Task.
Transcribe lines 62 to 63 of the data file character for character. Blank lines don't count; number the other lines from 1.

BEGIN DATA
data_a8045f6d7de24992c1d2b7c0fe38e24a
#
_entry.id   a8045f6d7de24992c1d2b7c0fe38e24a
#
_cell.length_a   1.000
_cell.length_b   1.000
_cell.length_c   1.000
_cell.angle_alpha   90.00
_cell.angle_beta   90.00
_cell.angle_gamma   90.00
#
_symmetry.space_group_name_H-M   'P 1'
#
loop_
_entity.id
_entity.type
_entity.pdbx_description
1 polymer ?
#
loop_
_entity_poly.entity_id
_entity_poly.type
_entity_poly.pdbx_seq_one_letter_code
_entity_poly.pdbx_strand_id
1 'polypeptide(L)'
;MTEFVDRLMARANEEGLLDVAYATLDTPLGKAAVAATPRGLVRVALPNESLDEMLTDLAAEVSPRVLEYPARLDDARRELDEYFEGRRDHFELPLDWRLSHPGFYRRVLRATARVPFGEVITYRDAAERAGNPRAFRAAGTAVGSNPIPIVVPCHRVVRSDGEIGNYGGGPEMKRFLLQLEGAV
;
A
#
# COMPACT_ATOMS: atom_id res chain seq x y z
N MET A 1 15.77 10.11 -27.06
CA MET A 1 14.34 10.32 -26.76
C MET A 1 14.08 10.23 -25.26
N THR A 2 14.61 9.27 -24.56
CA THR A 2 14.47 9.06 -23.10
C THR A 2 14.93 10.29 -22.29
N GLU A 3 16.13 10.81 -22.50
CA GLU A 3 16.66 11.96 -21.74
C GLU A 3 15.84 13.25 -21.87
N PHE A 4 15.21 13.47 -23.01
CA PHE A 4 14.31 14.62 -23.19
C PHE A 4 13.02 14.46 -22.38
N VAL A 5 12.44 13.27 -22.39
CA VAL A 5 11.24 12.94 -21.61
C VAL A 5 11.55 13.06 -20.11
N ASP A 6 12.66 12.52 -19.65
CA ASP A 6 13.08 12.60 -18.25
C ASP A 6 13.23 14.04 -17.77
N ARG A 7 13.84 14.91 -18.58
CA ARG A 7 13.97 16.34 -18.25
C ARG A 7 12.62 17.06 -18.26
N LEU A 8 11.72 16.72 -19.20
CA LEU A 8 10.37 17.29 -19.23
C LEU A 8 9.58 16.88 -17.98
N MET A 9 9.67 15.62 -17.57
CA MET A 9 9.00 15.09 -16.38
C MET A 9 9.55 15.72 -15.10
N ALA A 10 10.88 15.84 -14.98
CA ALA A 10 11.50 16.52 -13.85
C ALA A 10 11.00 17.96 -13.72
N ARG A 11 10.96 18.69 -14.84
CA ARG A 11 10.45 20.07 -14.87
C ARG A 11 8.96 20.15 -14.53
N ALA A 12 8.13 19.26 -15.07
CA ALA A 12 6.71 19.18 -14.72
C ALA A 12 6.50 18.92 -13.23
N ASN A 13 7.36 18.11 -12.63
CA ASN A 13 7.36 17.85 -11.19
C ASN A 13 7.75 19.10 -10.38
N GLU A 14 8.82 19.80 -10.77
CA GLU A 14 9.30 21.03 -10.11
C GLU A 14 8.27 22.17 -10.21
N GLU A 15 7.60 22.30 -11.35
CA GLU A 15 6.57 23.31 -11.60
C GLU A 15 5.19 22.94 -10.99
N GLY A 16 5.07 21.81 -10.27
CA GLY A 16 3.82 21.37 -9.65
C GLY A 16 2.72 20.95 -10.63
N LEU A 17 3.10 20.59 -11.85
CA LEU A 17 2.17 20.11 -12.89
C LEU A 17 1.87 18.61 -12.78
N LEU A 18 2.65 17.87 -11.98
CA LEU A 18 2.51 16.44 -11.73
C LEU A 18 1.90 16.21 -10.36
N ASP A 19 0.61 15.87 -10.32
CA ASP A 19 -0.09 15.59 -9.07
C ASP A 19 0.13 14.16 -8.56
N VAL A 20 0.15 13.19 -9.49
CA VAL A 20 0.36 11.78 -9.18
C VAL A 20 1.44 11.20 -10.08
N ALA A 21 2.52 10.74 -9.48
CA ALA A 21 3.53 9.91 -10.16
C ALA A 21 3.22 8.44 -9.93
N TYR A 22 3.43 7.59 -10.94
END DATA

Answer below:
CA ARG A 11 10.45 20.07 -14.87
C ARG A 11 8.96 20.15 -14.53